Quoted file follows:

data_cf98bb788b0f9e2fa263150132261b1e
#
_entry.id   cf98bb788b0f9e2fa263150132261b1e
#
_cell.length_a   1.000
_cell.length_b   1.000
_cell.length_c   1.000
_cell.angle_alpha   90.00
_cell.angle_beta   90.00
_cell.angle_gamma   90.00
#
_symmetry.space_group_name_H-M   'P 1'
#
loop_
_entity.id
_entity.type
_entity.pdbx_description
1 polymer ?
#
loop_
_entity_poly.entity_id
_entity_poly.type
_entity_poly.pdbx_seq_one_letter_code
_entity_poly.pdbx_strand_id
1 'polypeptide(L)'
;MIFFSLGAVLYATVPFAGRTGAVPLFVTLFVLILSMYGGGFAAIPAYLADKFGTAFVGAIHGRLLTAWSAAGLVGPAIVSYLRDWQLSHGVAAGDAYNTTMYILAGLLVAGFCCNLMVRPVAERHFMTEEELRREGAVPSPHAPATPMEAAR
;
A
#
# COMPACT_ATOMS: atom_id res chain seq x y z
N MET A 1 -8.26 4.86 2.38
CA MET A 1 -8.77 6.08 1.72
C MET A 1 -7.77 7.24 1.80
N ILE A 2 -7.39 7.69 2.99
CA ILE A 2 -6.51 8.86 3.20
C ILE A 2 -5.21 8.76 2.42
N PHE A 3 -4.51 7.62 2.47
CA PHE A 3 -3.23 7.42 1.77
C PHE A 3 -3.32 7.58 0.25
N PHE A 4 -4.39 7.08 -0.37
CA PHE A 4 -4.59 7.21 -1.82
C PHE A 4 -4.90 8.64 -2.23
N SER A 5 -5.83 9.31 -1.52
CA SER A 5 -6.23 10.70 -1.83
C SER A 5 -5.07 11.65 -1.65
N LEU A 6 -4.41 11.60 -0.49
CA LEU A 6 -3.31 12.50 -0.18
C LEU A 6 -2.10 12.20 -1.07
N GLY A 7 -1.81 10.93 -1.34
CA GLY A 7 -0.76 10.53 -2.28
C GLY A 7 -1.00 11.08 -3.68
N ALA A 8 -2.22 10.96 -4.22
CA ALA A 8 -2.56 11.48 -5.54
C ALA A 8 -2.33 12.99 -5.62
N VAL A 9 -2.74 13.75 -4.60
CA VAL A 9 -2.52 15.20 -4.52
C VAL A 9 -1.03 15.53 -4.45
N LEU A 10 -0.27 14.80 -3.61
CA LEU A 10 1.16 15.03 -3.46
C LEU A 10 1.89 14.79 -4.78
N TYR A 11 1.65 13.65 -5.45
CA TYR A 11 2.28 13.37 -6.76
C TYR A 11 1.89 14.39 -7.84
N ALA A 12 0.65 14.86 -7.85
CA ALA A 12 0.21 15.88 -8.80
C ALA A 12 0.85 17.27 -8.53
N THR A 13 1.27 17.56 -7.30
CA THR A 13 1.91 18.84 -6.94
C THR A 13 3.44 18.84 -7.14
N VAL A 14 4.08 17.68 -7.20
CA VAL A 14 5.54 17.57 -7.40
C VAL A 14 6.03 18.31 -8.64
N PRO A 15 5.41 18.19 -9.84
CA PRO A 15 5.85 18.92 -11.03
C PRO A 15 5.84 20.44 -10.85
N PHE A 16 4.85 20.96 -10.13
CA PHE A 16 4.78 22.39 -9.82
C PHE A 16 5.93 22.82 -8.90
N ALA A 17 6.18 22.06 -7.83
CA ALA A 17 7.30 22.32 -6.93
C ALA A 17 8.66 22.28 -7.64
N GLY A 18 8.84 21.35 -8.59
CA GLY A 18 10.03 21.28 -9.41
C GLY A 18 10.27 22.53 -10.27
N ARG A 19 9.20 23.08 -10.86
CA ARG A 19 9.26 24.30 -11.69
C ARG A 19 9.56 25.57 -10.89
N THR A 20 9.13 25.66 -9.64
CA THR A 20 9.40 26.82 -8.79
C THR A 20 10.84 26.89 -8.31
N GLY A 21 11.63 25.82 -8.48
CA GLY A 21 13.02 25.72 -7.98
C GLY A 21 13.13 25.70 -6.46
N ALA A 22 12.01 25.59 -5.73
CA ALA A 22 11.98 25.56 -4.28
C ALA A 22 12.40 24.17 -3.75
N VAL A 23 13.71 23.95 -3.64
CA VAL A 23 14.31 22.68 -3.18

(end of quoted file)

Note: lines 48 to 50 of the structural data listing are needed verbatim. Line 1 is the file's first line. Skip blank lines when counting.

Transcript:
C LEU A 6 -2.10 12.20 -1.07
N GLY A 7 -1.81 10.93 -1.34
CA GLY A 7 -0.76 10.53 -2.28